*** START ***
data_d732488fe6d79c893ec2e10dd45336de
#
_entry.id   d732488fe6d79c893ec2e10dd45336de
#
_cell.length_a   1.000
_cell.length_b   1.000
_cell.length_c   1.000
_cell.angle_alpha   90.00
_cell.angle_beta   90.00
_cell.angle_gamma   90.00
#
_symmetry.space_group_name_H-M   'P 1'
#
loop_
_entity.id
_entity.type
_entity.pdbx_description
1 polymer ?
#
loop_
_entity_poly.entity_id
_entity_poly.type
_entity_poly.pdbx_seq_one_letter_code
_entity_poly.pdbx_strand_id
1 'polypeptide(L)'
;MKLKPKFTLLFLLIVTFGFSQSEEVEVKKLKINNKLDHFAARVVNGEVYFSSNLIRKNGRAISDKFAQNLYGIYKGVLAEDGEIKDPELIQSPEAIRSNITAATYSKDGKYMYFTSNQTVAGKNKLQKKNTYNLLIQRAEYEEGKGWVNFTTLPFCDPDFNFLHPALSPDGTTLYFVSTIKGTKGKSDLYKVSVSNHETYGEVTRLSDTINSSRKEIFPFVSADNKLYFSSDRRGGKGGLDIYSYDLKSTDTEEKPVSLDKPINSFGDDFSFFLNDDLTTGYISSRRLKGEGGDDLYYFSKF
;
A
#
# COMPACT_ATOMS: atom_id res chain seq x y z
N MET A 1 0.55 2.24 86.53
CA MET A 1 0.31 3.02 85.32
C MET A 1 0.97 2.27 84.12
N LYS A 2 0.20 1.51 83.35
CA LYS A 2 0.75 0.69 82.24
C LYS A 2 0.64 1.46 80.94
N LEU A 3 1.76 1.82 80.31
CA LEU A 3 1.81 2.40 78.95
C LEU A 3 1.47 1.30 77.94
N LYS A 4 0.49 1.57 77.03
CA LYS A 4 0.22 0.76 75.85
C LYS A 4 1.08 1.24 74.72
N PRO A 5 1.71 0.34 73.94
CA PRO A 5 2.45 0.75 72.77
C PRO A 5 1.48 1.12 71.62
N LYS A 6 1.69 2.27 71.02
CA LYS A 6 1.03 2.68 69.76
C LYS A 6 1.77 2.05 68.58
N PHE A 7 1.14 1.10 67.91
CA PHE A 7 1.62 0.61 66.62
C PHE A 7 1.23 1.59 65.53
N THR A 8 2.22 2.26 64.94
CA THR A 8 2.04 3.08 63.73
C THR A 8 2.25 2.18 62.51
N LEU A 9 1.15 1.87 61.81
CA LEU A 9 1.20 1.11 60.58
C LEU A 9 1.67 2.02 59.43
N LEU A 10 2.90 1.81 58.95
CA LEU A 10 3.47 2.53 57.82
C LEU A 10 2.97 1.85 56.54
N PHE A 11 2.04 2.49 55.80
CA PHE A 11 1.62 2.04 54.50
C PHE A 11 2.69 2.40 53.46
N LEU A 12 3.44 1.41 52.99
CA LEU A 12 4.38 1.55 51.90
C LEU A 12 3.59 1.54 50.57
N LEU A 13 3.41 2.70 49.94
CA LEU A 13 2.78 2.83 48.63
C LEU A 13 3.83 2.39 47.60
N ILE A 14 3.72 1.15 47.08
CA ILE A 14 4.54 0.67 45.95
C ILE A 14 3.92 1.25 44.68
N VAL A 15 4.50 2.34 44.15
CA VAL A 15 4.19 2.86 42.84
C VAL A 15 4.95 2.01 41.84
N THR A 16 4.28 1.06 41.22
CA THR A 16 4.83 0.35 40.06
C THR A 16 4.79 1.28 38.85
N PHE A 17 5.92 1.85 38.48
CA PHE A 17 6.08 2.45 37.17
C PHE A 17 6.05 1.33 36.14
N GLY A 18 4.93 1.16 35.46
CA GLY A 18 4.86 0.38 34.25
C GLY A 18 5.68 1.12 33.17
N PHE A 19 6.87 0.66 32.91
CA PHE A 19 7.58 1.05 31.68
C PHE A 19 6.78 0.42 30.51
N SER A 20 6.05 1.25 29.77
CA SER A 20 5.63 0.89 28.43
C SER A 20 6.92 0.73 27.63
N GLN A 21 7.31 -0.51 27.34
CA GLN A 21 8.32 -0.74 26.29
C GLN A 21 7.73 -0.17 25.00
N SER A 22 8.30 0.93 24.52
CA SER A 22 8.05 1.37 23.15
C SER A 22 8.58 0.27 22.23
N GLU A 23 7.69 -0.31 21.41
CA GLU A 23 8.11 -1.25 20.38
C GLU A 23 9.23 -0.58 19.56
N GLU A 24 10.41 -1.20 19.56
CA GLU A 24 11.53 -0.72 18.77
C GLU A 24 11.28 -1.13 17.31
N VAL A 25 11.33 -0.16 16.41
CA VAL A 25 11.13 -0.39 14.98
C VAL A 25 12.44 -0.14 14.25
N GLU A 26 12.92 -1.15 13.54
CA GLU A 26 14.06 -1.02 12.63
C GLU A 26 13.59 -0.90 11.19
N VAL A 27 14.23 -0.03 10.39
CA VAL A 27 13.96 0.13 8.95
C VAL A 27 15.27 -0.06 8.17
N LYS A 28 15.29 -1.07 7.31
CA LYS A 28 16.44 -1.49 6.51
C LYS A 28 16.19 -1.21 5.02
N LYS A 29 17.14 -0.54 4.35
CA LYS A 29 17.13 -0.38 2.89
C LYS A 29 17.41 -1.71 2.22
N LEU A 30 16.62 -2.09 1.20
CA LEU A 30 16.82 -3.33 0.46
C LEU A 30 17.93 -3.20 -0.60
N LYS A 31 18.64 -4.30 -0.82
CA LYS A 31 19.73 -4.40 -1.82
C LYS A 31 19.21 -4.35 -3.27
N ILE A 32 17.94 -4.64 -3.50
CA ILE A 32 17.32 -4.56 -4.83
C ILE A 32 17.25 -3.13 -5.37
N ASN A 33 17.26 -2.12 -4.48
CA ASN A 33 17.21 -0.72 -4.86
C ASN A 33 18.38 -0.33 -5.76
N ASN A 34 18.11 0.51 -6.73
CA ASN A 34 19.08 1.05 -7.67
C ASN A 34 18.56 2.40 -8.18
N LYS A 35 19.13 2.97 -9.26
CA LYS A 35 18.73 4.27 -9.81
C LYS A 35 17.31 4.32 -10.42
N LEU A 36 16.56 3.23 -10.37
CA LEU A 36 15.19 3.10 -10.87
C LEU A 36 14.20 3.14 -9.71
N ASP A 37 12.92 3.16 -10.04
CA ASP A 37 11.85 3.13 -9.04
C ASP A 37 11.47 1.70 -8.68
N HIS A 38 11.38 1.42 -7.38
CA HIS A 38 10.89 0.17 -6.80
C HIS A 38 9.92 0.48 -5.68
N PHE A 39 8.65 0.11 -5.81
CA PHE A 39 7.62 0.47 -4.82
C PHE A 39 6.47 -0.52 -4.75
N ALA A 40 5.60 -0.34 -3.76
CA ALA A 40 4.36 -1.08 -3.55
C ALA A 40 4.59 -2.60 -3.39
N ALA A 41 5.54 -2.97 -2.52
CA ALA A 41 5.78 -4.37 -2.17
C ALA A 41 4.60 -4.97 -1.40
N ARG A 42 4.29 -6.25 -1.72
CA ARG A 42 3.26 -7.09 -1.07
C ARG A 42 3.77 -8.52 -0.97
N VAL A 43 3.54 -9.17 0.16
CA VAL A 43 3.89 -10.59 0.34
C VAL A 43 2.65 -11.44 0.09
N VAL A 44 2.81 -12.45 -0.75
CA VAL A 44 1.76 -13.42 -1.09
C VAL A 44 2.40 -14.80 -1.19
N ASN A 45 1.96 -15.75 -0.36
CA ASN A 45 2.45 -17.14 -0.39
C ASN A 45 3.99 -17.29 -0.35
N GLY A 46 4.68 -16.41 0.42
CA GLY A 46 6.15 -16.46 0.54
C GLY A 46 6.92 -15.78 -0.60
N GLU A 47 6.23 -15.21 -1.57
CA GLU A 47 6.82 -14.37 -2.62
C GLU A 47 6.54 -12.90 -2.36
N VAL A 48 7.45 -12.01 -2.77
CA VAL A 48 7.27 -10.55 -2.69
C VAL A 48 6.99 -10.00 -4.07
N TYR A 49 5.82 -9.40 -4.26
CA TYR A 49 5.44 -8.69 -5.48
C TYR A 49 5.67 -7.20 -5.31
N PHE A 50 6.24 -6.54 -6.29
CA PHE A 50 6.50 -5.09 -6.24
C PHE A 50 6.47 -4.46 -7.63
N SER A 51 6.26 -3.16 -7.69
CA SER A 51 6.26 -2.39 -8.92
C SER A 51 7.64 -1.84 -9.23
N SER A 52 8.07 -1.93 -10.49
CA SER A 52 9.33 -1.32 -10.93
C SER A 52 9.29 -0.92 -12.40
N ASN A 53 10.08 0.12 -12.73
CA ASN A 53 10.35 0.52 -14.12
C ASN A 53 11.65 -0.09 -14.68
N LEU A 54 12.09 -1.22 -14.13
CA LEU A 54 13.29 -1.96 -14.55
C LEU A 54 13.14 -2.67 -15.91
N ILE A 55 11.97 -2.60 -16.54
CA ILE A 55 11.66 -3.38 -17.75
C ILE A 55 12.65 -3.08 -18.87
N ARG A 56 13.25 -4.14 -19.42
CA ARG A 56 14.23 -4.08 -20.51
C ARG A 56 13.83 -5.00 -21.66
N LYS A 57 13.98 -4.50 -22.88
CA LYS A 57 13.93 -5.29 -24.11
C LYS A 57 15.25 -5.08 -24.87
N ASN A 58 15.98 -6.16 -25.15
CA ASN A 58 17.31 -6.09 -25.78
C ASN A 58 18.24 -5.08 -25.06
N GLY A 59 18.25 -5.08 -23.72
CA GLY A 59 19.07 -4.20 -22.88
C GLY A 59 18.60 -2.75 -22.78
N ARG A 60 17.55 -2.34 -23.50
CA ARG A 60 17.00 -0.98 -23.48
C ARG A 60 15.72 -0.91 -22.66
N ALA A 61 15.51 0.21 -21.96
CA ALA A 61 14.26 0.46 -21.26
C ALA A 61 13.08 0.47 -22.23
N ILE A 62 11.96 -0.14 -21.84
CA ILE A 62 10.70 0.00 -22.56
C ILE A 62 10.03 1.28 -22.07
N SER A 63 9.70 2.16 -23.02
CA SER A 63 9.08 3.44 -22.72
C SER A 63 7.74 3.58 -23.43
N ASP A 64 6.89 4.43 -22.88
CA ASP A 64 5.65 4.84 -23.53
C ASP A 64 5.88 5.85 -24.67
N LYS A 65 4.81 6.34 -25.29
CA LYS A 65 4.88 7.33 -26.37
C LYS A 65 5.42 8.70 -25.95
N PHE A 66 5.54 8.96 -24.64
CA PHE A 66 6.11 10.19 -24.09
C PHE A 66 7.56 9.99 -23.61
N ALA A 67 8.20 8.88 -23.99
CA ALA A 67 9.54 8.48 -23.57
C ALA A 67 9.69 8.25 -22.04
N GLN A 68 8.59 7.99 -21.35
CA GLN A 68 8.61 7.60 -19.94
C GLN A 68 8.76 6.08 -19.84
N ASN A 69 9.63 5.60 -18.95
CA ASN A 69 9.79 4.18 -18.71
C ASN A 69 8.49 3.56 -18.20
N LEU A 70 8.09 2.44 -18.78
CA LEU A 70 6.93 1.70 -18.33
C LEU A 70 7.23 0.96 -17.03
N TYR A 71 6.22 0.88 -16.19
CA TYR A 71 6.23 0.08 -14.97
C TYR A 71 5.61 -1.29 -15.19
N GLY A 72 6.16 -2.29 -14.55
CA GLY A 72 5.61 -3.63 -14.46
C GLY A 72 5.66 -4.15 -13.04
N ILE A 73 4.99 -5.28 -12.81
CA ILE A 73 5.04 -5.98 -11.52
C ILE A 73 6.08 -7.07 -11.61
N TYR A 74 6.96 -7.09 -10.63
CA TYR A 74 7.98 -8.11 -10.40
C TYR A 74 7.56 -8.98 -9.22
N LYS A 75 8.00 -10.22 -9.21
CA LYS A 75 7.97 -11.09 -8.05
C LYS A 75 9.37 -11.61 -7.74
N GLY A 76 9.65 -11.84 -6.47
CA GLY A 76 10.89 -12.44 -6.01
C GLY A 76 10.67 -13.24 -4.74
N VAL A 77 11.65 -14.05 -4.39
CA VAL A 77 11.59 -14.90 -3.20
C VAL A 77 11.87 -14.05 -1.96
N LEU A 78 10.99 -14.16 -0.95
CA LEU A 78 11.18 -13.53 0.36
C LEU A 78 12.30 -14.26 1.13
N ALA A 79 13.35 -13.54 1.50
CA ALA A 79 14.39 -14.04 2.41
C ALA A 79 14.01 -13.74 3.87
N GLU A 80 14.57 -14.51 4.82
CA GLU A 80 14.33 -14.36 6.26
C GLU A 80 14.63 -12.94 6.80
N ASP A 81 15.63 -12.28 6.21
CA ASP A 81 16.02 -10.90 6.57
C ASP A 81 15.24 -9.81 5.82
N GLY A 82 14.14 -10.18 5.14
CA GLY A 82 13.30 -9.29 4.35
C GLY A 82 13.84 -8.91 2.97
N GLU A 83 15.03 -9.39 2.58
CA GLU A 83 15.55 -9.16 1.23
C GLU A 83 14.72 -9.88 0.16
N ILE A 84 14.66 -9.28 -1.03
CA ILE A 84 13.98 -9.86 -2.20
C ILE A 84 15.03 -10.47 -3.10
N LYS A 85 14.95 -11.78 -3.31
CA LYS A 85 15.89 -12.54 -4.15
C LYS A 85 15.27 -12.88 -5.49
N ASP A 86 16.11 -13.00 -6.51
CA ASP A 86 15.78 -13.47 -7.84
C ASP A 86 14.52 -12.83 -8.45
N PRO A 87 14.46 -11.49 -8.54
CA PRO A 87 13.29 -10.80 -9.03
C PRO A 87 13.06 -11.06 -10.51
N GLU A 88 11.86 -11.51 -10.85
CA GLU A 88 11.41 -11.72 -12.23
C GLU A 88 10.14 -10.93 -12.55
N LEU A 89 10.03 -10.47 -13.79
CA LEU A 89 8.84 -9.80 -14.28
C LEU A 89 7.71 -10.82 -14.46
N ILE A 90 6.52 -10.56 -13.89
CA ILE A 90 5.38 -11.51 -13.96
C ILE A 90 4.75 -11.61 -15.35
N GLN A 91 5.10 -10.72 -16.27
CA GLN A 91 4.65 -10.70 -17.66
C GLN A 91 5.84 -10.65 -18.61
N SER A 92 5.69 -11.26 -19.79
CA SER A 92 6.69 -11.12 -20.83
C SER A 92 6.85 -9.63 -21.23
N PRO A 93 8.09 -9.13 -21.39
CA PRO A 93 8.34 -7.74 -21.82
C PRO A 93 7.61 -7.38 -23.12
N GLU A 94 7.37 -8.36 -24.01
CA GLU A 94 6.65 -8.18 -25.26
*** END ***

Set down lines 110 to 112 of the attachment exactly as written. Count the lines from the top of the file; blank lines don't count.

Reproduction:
CA VAL A 27 13.96 0.13 8.95
C VAL A 27 15.27 -0.06 8.17
N LYS A 28 15.29 -1.07 7.31